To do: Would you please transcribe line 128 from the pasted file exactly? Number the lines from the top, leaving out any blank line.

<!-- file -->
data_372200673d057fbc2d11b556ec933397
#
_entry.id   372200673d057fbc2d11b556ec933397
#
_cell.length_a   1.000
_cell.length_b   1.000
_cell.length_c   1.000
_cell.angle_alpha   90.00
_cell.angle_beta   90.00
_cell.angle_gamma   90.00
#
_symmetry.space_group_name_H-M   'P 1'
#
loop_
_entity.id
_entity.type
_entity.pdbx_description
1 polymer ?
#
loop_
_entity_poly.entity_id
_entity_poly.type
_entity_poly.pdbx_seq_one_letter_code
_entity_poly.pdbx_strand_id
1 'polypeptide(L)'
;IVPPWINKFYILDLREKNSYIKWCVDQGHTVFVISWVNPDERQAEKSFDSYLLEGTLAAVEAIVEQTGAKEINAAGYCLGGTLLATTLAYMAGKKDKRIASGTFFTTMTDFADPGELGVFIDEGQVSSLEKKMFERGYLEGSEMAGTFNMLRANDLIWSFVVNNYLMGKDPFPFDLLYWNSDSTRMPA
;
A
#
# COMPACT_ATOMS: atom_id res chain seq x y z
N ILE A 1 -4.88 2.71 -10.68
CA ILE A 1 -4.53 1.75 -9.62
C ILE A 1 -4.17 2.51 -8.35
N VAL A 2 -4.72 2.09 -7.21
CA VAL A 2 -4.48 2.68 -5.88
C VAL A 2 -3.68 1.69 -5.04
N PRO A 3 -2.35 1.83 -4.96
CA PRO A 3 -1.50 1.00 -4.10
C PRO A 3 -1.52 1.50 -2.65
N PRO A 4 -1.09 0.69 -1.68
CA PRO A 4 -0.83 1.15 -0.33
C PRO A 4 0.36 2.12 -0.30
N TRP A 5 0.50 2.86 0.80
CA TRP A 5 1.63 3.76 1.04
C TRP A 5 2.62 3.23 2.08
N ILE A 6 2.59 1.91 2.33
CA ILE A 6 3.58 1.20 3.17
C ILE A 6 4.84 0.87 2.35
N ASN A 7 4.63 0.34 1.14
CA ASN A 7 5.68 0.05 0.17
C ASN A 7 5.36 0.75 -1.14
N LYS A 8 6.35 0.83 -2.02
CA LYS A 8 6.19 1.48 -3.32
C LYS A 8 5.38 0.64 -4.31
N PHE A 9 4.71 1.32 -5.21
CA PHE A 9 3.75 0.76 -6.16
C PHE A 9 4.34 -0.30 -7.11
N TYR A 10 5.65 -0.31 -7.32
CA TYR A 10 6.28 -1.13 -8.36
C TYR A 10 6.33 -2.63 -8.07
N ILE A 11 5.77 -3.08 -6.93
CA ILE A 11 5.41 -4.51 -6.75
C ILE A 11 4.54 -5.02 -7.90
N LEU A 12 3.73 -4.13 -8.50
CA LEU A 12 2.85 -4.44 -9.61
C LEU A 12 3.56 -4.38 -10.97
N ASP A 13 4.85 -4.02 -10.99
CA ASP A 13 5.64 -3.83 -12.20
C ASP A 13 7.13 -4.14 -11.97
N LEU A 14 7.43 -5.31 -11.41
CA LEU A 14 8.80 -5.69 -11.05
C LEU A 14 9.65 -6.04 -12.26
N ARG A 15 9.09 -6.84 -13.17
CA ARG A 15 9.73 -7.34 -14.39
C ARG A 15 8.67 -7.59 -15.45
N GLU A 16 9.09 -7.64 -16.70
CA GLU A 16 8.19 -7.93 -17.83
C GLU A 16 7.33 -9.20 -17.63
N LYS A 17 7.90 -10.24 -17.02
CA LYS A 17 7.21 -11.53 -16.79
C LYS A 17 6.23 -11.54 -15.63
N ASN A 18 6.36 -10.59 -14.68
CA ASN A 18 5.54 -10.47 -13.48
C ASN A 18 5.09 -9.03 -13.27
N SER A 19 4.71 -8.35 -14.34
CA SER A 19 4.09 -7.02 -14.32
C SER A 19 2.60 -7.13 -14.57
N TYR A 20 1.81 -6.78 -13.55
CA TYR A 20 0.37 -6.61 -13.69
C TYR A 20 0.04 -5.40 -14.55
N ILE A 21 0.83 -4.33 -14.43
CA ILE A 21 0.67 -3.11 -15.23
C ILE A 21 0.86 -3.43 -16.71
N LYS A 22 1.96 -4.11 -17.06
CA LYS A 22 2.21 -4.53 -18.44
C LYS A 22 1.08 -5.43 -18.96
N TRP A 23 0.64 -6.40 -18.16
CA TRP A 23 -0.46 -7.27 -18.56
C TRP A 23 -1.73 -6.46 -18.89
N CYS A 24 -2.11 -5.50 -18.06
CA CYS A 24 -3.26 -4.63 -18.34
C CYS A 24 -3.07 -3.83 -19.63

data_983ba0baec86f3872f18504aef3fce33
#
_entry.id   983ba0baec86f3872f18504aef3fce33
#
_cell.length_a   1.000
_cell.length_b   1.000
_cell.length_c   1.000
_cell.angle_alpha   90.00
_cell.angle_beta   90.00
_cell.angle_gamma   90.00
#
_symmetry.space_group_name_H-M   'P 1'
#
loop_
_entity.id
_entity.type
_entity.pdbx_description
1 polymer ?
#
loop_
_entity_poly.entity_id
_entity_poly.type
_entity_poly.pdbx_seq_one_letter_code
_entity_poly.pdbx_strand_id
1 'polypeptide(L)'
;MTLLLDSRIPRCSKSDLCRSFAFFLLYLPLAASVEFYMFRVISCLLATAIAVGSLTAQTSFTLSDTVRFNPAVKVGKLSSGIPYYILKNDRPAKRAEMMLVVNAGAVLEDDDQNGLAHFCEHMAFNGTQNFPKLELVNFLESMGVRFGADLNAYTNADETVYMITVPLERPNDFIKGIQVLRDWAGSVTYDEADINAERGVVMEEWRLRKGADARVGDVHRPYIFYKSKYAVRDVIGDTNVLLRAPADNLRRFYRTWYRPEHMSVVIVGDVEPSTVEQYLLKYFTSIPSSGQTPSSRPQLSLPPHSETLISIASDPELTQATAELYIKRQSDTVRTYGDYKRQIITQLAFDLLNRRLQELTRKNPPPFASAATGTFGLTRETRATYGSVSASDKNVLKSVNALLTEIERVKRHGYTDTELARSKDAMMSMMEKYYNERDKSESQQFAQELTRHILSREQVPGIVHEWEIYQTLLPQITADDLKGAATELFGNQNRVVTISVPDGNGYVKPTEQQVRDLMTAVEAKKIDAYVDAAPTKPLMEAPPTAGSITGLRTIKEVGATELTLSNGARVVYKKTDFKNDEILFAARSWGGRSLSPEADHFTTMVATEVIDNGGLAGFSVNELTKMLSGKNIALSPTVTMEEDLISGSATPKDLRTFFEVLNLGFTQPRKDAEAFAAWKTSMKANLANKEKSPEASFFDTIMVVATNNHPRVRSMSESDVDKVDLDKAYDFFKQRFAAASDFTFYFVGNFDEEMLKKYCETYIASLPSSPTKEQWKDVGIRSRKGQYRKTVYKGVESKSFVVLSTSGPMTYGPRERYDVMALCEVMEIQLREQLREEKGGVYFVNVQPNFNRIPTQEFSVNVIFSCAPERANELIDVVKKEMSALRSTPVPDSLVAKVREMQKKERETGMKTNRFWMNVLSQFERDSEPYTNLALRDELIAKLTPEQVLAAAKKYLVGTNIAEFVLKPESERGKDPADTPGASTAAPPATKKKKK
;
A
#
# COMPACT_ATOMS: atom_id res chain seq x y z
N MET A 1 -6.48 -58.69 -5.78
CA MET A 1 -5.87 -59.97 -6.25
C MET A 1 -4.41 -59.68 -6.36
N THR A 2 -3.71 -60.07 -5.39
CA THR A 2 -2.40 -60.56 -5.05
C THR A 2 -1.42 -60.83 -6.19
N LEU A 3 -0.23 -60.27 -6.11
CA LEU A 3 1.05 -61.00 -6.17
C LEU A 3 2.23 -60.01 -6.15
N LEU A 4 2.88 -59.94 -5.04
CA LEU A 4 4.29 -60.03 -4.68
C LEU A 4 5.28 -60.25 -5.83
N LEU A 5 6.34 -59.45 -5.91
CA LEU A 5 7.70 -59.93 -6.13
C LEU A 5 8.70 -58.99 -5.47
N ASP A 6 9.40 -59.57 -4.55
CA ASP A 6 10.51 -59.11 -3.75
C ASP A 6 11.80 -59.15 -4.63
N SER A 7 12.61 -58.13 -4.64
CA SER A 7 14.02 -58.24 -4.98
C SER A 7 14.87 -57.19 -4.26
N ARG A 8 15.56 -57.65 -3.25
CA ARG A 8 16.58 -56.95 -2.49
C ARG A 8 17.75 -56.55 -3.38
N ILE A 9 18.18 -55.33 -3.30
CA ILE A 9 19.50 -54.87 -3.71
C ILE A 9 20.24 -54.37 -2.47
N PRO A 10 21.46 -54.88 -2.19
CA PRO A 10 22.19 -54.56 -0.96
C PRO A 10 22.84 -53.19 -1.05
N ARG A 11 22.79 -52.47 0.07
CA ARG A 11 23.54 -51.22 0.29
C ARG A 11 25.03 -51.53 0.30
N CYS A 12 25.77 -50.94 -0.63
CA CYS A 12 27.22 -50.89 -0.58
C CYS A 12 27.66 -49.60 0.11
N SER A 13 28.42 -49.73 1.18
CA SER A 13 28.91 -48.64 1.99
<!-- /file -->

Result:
;MTLLLDSRIPRCSKSDLCRSFAFFLLYLPLAASVEFYMFRVISCLLATAIAVGSLTAQTSFTLSDTVRFNPAVKVGKLSSGIPYYILKNDRPAKRAEMMLVVNAGAVLEDDDQNGLAHFCEHMAFNGTQNFPKLELVNFLESMGVRFGADLNAYTNADETVYMITVPLERPNDFIKGIQVLRDWAGSVTYDEADINAERGVVMEEWRLRKGADARVGDVHRPYIFYKSKYAVRDVIGDTNVLLRAPADNLRRFYRTWYRPEHMSVVIVGDVEPSTVEQYLLKYFTSIPSSGQTPSSRPQLSLPPHSETLISIASDPELTQATAELYIKRQSDTVRTYGDYKRQIITQLAFDLLNRRLQELTRKNPPPFASAATGTFGLTRETRATYGSVSASDKNVLKSVNALLTEIERVKRHGYTDTELARSKDAMMSMMEKYYNERDKSESQQFAQELTRHILSREQVPGIVHEWEIYQTLLPQITADDLKGAATELFGNQNRVVTISVPDGNGYVKPTEQQVRDLMTAVEAKKIDAYVDAAPTKPLMEAPPTAGSITGLRTIKEVGATELTLSNGARVVYKKTDFKNDEILFAARSWGGRSLSPEADHFTTMVATEVIDNGGLAGFSVNELTKMLSGKNIALSPTVTMEEDLISGSATPKDLRTFFEVLNLGFTQPRKDAEAFAAWKTSMKANLANKEKSPEASFFDTIMVVATNNHPRVRSMSESDVDKVDLDKAYDFFKQRFAAASDFTFYFVGNFDEEMLKKYCETYIASLPSSPTKEQWKDVGIRSRKGQYRKTVYKGVESKSFVVLSTSGPMTYGPRERYDVMALCEVMEIQLREQLREEKGGVYFVNVQPNFNRIPTQEFSVNVIFSCAPERANELIDVVKKEMSALRSTPVPDSLVAKVREMQKKERETGMKTNRFWMNVLSQFERDSEPYTNLALRDELIAKLTPEQVLAAAKKYLVGTNIAEFVLKPESERGKDPADTPGASTAAPPATKKKKK